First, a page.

Bahrain—Today a coalition of nearly 30 organizations from around the world called on authorities in Bahrain to restore the internet in the country. Citing complex disruptions to internet service that were recorded in the neighborhood of Duraz, the letter (PDF) demands that the telecoms authority turn the internet back on and commit to transparency related to shutdown orders.
“It’s clear that there is a coordinated effort across several ISPs to shut down mobile towers in Duraz at the same time every night, and deliberately degrade landline internet traffic,” said Bill Marczak, co-founder of Bahrain Watch.
Rights groups first recorded disruptions in June around street demonstrations that arose amidst a general economic slowdown, and directly followed the government’s decision to strip citizenship from a prominent cleric. The non-profit organization Bahrain Watch then conducted an in-depth technical study of the shutdown to understand how it was implemented, which turned out to be a more complex form than seen before.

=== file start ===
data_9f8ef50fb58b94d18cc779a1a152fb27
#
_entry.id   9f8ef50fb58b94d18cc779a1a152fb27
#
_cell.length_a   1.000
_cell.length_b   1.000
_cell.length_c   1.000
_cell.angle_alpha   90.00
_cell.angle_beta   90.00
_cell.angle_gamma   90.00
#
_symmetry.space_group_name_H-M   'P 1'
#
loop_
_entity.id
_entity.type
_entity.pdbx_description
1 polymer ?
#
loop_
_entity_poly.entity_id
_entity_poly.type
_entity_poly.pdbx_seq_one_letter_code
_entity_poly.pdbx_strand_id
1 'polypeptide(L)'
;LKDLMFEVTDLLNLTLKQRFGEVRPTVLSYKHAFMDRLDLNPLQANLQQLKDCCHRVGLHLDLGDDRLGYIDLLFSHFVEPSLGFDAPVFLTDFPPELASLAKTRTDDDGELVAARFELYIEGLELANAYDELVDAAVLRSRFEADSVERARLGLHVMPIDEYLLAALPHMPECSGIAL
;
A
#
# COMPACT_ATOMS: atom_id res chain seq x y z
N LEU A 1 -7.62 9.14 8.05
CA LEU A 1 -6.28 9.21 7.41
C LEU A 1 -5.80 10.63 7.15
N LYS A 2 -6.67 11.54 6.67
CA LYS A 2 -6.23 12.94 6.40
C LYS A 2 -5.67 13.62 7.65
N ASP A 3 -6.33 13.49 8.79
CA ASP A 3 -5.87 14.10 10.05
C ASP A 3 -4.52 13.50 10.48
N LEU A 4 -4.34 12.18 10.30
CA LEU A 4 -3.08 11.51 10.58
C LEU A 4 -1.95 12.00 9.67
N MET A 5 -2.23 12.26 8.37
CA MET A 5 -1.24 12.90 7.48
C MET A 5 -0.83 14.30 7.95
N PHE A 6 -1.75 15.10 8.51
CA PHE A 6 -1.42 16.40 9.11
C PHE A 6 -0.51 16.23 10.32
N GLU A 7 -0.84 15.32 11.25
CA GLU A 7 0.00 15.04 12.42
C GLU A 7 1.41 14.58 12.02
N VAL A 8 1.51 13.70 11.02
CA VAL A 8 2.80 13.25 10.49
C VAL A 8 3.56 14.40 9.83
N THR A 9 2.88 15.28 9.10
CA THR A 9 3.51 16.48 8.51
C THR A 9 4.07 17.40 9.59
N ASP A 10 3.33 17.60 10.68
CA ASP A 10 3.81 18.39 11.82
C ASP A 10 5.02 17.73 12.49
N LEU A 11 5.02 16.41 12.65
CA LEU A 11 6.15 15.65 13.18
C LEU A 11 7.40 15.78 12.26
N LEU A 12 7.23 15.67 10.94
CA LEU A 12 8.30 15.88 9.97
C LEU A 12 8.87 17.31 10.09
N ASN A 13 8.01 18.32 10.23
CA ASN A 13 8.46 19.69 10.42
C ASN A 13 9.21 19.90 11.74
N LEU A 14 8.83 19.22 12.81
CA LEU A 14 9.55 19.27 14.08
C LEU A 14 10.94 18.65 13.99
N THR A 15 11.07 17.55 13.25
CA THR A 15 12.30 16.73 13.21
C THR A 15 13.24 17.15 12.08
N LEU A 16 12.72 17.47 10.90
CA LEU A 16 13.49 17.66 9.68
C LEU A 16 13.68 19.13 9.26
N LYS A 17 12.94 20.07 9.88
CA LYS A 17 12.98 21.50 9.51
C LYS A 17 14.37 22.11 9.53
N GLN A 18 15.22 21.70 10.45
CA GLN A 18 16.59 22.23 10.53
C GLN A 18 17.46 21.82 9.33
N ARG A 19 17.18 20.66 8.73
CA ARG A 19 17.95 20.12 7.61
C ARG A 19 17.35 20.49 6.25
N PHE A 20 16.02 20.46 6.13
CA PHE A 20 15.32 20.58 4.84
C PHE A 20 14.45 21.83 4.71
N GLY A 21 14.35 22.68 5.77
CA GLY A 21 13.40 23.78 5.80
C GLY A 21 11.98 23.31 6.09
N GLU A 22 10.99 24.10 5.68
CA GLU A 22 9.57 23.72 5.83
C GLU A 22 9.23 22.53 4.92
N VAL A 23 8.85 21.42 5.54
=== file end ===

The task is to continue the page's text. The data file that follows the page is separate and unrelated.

“Whatever their form, internet shutdowns are early warning mechanisms of human rights violations,” said Deji Bryce Olukotun, Senior Global Advocacy Manager at Access Now.“Disrupting the internet at night amounts to a digital curfew that harms the right of people to seek, receive, and impart information, and blocks crucial access to emergency services. Shutting down the internet in such a sneaky manner only furthers mistrust in the government and telecom authorities.”
The letter, which was delivered to the Telecommunications Reglatory Authority of Bahrain, among other agencies, makes specific recommendations to authorities, including canceling any “service restriction orders” to telecommunications companies that enabled the shutdown; providing transparency around such orders; and respecting the right of Bahrainis to freedom of expression.
The coalition signers of the letter are members of the #KeepitOn campaign to fight internet shutdowns around the world, and include groups from as far afield as Pakistan, Uganda, the Cook Islands, Lebanon, the United States, and Malaysia. Earlier this year U.N. Special Rapporteur Maina Kiai pushed back strongly against the use of shutdowns during protests, and in July the United Nations Human Rights Council passed a resolution that specifically condemns internet shutdowns. The Global Network Initiative also joined the Industry Dialogue — which together include Facebook, Google, Microsoft, AT&T and Vodafone — to speak out against shutdowns. This statement was swiftly followed by a policy position from the GSMA, one of the world’s largest technology associations, that laid out strict standards for orders issued to telcos to restrict service.